NORD gratefully acknowledges the VHL Alliance and their Clinical Advisory Council for assistance in the preparation of this report.
Von Hippel-Lindau disease (VHL) is caused by a gene mutation which frequently induces both nonmalignant tumors and malignant tumors (or cancers) that can spread to other organs (become metastatic). Tumors may develop in up to ten different parts of the body. Many of these tumors involve the abnormal growth of blood vessels in different organs of the body. Most of these tumors are benign, meaning that they stay in the same organ where they began. However, VHL tumors in the kidney and pancreas can grow to a stage where they become “malignant,” meaning that the cancer can spread to other parts of the body.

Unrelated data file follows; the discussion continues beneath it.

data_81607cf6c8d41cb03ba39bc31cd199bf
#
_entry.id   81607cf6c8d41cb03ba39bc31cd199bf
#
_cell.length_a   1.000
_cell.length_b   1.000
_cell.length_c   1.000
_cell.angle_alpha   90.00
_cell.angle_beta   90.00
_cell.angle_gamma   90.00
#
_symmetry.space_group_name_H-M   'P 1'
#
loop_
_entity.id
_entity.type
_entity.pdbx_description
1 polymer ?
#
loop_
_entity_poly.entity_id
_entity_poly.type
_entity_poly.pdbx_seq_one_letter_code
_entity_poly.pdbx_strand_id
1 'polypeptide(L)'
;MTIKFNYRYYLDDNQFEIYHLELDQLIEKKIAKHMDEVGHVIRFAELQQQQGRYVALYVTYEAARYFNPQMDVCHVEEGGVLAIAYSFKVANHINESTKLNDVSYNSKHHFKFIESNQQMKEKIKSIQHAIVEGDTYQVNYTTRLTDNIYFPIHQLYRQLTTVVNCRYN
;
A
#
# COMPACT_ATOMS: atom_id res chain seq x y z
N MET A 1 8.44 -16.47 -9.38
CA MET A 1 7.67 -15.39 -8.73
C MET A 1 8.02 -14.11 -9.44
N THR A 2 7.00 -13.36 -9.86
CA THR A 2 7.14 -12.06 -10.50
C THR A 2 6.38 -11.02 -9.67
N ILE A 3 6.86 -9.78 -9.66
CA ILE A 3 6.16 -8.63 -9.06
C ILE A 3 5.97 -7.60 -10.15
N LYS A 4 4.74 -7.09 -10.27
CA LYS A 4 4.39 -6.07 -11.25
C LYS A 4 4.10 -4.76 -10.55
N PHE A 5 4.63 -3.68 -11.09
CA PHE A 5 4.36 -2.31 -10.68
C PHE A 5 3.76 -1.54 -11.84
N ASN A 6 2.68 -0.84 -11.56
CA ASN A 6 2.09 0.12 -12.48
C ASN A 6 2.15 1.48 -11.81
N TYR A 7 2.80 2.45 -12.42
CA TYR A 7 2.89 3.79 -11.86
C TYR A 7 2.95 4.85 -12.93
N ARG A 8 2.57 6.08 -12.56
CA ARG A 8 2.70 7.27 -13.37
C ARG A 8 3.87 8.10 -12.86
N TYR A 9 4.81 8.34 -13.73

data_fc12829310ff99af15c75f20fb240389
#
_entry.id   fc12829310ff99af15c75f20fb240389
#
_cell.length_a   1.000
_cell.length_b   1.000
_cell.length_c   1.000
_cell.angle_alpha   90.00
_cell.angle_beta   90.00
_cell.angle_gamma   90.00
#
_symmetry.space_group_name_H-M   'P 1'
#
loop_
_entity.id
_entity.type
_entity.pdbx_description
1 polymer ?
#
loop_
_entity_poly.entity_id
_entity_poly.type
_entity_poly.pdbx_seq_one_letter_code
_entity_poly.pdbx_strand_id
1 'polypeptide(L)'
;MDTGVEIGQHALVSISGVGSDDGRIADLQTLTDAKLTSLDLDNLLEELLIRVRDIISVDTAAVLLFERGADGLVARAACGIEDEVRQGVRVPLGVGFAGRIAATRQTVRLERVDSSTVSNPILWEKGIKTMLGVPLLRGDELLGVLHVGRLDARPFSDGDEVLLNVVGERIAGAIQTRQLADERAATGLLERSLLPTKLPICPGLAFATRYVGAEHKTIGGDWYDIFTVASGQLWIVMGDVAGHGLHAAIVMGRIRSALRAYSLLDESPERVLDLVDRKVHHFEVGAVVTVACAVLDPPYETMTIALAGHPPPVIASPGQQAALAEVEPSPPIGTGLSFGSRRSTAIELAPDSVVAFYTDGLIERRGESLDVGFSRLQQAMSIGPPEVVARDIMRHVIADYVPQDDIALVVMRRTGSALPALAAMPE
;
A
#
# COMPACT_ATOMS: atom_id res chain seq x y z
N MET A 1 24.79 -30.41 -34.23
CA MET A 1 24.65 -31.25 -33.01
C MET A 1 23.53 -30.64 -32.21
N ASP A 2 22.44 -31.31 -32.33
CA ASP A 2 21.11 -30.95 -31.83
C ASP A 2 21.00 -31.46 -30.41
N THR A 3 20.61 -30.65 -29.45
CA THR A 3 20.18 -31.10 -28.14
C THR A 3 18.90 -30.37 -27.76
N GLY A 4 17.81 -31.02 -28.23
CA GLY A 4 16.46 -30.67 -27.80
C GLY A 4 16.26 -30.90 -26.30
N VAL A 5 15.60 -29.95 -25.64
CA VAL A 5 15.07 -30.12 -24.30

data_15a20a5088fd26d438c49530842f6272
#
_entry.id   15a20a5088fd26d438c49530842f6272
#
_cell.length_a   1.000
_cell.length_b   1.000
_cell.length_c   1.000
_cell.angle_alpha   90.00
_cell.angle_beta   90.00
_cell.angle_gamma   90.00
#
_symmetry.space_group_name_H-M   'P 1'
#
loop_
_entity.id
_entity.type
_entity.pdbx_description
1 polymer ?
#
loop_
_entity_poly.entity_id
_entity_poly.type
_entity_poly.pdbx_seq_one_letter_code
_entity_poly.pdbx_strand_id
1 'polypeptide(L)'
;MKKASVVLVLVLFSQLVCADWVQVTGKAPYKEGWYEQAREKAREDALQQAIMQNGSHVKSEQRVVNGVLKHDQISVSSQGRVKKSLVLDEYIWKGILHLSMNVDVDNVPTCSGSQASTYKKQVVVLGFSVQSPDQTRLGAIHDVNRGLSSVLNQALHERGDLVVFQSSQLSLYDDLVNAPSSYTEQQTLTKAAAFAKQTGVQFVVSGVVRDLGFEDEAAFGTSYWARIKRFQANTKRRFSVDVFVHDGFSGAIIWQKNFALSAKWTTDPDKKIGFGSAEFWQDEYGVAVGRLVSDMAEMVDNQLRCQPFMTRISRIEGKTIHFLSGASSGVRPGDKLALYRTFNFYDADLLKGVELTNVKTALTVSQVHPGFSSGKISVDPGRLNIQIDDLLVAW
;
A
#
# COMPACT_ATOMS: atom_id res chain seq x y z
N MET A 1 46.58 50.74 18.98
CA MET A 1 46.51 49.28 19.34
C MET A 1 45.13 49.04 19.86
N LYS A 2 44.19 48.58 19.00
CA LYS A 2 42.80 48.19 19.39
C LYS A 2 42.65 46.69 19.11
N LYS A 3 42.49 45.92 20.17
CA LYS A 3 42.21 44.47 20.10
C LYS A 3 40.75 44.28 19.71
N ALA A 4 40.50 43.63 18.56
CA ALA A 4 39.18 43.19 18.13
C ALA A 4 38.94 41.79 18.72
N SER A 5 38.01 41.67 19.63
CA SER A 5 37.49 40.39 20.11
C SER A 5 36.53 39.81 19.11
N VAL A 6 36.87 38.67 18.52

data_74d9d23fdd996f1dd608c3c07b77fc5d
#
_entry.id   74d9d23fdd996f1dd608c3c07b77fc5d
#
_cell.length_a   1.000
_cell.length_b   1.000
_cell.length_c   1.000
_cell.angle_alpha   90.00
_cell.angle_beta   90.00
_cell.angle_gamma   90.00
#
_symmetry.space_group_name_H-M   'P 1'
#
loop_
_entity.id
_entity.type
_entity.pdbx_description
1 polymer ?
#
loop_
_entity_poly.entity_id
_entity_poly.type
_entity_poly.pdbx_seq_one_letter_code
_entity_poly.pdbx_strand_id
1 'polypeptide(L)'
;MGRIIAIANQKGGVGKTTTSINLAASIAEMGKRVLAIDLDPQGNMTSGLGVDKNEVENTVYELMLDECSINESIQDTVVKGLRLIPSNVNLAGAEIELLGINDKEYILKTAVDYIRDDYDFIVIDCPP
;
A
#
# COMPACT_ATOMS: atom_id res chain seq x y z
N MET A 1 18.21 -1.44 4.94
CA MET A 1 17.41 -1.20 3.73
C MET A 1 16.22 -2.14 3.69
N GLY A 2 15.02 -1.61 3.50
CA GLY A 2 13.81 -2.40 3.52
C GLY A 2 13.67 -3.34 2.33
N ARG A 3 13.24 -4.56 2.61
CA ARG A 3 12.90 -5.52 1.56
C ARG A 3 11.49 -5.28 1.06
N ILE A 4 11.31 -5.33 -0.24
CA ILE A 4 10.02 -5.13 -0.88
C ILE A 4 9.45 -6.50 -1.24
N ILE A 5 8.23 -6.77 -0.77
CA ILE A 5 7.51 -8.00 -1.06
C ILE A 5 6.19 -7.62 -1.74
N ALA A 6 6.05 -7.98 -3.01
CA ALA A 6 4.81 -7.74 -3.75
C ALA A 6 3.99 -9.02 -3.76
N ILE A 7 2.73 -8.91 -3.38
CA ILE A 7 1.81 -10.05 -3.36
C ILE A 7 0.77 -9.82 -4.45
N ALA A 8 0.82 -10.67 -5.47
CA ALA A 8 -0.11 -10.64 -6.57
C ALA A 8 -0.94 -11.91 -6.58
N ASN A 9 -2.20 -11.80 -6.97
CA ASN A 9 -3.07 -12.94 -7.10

Because VHL can cause malignant tumors, it is considered one of a group of familial cancer risk factors, which are transmitted genetically. The objective is to find tumors early, watch for signs that a tumor is growing, and to remove or disable the tumor before it invades other tissues. Benign tumors may also need treatment or removal if their growth will cause symptoms.
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